The microtubule-associated protein CLASP is translationally-regulated in light-dependent root apical meristem growth

BioRxiv : the Preprint Server for Biology
L. S. HalatGeoffrey O Wasteneys

Abstract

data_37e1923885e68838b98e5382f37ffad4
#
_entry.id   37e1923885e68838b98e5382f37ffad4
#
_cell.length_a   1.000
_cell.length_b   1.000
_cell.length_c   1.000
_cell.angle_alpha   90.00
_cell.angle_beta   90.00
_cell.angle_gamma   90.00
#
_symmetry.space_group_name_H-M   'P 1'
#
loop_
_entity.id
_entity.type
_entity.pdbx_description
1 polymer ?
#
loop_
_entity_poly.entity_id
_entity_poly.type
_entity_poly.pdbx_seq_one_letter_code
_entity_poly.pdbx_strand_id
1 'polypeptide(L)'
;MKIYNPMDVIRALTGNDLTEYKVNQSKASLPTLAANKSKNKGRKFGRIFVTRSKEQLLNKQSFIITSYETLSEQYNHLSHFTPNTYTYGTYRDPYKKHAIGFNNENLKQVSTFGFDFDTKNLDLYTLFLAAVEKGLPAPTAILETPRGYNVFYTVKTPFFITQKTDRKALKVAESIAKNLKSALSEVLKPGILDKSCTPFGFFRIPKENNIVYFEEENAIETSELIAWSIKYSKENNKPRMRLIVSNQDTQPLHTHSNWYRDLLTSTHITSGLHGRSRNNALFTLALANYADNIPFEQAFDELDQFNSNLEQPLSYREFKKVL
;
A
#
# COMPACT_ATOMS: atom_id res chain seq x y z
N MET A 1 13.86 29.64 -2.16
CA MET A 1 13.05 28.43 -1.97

The ability for plant growth to be optimized, either in the light or dark, depends on the intricate balance between cell division and differentiation in specialized regions called meristems. When Arabidopsis thaliana seedlings are grown in the dark, hypocotyl elongation is promoted, whereas root growth is greatly reduced as a result of changes in hormone transport and a reduction in meristematic cell proliferation. Previous work showed that the microtubule-associated protein CLASP sustains root apical meristem (RAM) size by influencing microtubule (MT) organization and by modulating the brassinosteroid (BR) signalling pathway. Here, we investigated whether CLASP is involved in light-dependent root growth promotion, since dark-grown seedlings have reduced RAM activity that is observed in the clasp-1 null mutant. We showed that CLASP protein levels were greatly reduced in the root tips of dark-grown seedlings, which could be reversed by exposing plants to light. We confirmed that removing seedlings from the light led to a discernible shift in MT organization from bundled arrays, which are prominent in dividing cells, to transverse orientations typically observed in cells that have exited the meristem. BR receptors and auxin trans...Continue Reading

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